A question from Lincoln MP Karl McCartney sparked a confrontation between Prime Minister David Cameron and Leader of the opposition Jeremy Corbyn over antisemitism and the Labour leader’s “friendship” with Islamist organisations.
During Prime Minister’s Questions on Wednesday, May 4, McCartney asked the Prime Minister to condemn “the actions and propaganda” of anti-Zionist groups Hezbollah and Hamas.
Labour leader Jeremy Corbyn has previously described both parties, who are based in Lebanon and Palestine respectively, as “friends”.
He has also been under fire this week over claims by some sections of the media and even his own party that he reacted slowly in suspending former Mayor of London Ken Livingstone and Bradford West MP Naz Shah over alleged antisemitism.
In his question to the PM, McCartney referenced the city’s previous MP, Labour’s Gillian Merron, who he defeated in 2010 and who now works as chief executive for the Board of Deputies of British Jews.
Karl McCartney said: “We in Lincoln are all aware of the need for tolerance and the stamping out of racism and antisemitism.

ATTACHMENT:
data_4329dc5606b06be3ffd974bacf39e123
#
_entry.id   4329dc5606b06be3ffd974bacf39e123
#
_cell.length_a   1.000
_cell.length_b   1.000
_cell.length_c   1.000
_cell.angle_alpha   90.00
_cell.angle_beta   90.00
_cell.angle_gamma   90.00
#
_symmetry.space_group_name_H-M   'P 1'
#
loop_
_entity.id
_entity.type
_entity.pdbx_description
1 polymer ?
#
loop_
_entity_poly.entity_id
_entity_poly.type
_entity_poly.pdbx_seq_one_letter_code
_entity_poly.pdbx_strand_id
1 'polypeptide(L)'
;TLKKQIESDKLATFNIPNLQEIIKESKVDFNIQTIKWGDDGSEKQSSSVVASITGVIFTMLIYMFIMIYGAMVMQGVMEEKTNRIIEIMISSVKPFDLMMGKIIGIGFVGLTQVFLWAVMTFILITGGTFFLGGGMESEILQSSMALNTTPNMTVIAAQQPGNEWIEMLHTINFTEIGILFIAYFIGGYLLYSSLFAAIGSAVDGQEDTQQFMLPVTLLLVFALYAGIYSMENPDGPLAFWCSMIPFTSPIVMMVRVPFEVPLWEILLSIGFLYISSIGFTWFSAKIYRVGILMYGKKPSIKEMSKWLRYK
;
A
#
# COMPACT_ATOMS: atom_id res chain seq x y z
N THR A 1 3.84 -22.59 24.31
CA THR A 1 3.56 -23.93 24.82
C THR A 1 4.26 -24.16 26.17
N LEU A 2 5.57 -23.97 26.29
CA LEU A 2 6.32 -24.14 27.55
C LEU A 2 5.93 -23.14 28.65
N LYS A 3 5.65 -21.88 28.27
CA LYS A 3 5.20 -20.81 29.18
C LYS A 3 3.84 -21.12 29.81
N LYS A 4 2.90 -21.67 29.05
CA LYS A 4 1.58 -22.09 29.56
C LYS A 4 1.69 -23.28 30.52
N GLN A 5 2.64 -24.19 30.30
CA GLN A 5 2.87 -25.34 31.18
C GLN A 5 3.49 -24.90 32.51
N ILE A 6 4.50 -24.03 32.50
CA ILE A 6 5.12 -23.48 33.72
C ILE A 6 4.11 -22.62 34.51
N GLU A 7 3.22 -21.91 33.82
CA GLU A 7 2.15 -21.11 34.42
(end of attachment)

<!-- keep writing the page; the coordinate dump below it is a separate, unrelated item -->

“Will my right hon. friend join me and all our colleagues on this side of the house in condemning the actions and propaganda of Hezbollah and Hamas?”
This question triggered a row between the Conservative and Labour leaders, with Cameron calling Hamas “a terrorist group who believe in killing Jews”, and demanding Corbyn withdraw his “friends” comment.
Corbyn defended his remarks, stating that his comments were not an approval of the organisations and that they were made during discussions “in order to promote a peace process”.
He also turned his line of attack on the Conservative Party candidate for Mayor of London, questioning his conduct in the lead up to tomorrow’s elections.
You can watch the full exchange in the video above.